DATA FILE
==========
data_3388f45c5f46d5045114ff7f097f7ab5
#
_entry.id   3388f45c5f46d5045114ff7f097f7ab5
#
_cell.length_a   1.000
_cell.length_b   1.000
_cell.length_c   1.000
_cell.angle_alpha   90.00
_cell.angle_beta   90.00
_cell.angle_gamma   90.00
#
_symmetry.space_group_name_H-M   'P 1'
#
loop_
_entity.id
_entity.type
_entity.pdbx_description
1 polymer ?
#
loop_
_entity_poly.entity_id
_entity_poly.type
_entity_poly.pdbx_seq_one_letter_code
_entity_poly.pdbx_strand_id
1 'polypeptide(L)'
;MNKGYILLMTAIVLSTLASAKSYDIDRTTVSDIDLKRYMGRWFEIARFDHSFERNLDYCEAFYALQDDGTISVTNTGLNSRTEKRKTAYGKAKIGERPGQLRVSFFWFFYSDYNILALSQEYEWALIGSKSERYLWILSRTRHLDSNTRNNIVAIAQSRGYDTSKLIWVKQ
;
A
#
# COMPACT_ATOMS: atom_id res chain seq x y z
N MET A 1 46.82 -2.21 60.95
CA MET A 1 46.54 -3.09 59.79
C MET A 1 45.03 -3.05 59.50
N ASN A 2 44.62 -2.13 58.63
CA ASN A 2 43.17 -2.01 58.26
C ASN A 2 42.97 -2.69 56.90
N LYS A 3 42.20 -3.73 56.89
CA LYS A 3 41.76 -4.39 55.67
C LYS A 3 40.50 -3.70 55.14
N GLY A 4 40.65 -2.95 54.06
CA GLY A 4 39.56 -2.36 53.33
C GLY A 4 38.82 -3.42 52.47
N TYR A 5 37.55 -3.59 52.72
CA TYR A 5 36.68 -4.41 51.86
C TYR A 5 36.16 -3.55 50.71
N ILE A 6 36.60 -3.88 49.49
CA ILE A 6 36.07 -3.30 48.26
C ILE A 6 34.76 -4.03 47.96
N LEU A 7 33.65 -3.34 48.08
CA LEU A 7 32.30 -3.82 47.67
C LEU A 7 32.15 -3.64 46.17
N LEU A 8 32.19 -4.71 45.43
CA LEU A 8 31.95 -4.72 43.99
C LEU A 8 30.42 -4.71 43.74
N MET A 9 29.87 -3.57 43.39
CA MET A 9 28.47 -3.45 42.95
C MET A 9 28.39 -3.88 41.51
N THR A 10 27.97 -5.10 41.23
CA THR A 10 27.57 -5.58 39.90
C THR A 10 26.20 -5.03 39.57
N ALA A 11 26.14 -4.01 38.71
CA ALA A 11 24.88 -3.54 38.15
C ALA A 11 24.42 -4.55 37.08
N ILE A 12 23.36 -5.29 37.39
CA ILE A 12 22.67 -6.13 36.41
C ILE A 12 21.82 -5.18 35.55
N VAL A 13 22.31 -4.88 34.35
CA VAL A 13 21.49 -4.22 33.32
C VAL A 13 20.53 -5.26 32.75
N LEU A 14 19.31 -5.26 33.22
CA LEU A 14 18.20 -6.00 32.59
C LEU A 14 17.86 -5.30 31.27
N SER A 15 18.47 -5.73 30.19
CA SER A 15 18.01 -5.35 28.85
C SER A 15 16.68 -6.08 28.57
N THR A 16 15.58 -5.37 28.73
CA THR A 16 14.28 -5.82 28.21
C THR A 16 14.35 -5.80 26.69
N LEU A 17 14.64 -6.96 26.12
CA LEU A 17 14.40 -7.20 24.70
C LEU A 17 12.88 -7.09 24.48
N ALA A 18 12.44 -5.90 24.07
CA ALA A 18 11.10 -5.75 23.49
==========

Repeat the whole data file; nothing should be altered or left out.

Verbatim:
data_3388f45c5f46d5045114ff7f097f7ab5
#
_entry.id   3388f45c5f46d5045114ff7f097f7ab5
#
_cell.length_a   1.000
_cell.length_b   1.000
_cell.length_c   1.000
_cell.angle_alpha   90.00
_cell.angle_beta   90.00
_cell.angle_gamma   90.00
#
_symmetry.space_group_name_H-M   'P 1'
#
loop_
_entity.id
_entity.type
_entity.pdbx_description
1 polymer ?
#
loop_
_entity_poly.entity_id
_entity_poly.type
_entity_poly.pdbx_seq_one_letter_code
_entity_poly.pdbx_strand_id
1 'polypeptide(L)'
;MNKGYILLMTAIVLSTLASAKSYDIDRTTVSDIDLKRYMGRWFEIARFDHSFERNLDYCEAFYALQDDGTISVTNTGLNSRTEKRKTAYGKAKIGERPGQLRVSFFWFFYSDYNILALSQEYEWALIGSKSERYLWILSRTRHLDSNTRNNIVAIAQSRGYDTSKLIWVKQ
;
A
#
# COMPACT_ATOMS: atom_id res chain seq x y z
N MET A 1 46.82 -2.21 60.95
CA MET A 1 46.54 -3.09 59.79
C MET A 1 45.03 -3.05 59.50
N ASN A 2 44.62 -2.13 58.63
CA ASN A 2 43.17 -2.01 58.26
C ASN A 2 42.97 -2.69 56.90
N LYS A 3 42.20 -3.73 56.89
CA LYS A 3 41.76 -4.39 55.67
C LYS A 3 40.50 -3.70 55.14
N GLY A 4 40.65 -2.95 54.06
CA GLY A 4 39.56 -2.36 53.33
C GLY A 4 38.82 -3.42 52.47
N TYR A 5 37.55 -3.59 52.72
CA TYR A 5 36.68 -4.41 51.86
C TYR A 5 36.16 -3.55 50.71
N ILE A 6 36.60 -3.88 49.49
CA ILE A 6 36.07 -3.30 48.26
C ILE A 6 34.76 -4.03 47.96
N LEU A 7 33.65 -3.34 48.08
CA LEU A 7 32.30 -3.82 47.67
C LEU A 7 32.15 -3.64 46.17
N LEU A 8 32.19 -4.71 45.43
CA LEU A 8 31.95 -4.72 43.99
C LEU A 8 30.42 -4.71 43.74
N MET A 9 29.87 -3.57 43.39
CA MET A 9 28.47 -3.45 42.95
C MET A 9 28.39 -3.88 41.51
N THR A 10 27.97 -5.10 41.23
CA THR A 10 27.57 -5.58 39.90
C THR A 10 26.20 -5.03 39.57
N ALA A 11 26.14 -4.01 38.71
CA ALA A 11 24.88 -3.54 38.15
C ALA A 11 24.42 -4.55 37.08
N ILE A 12 23.36 -5.29 37.39
CA ILE A 12 22.67 -6.13 36.41
C ILE A 12 21.82 -5.18 35.55
N VAL A 13 22.31 -4.88 34.35
CA VAL A 13 21.49 -4.22 33.32
C VAL A 13 20.53 -5.26 32.75
N LEU A 14 19.31 -5.26 33.22
CA LEU A 14 18.20 -6.00 32.59
C LEU A 14 17.86 -5.30 31.27
N SER A 15 18.47 -5.73 30.19
CA SER A 15 18.01 -5.35 28.85
C SER A 15 16.68 -6.08 28.57
N THR A 16 15.58 -5.37 28.73
CA THR A 16 14.28 -5.82 28.21
C THR A 16 14.35 -5.80 26.69
N LEU A 17 14.64 -6.96 26.12
CA LEU A 17 14.40 -7.20 24.70
C LEU A 17 12.88 -7.09 24.48
N ALA A 18 12.44 -5.90 24.07
CA ALA A 18 11.10 -5.75 23.49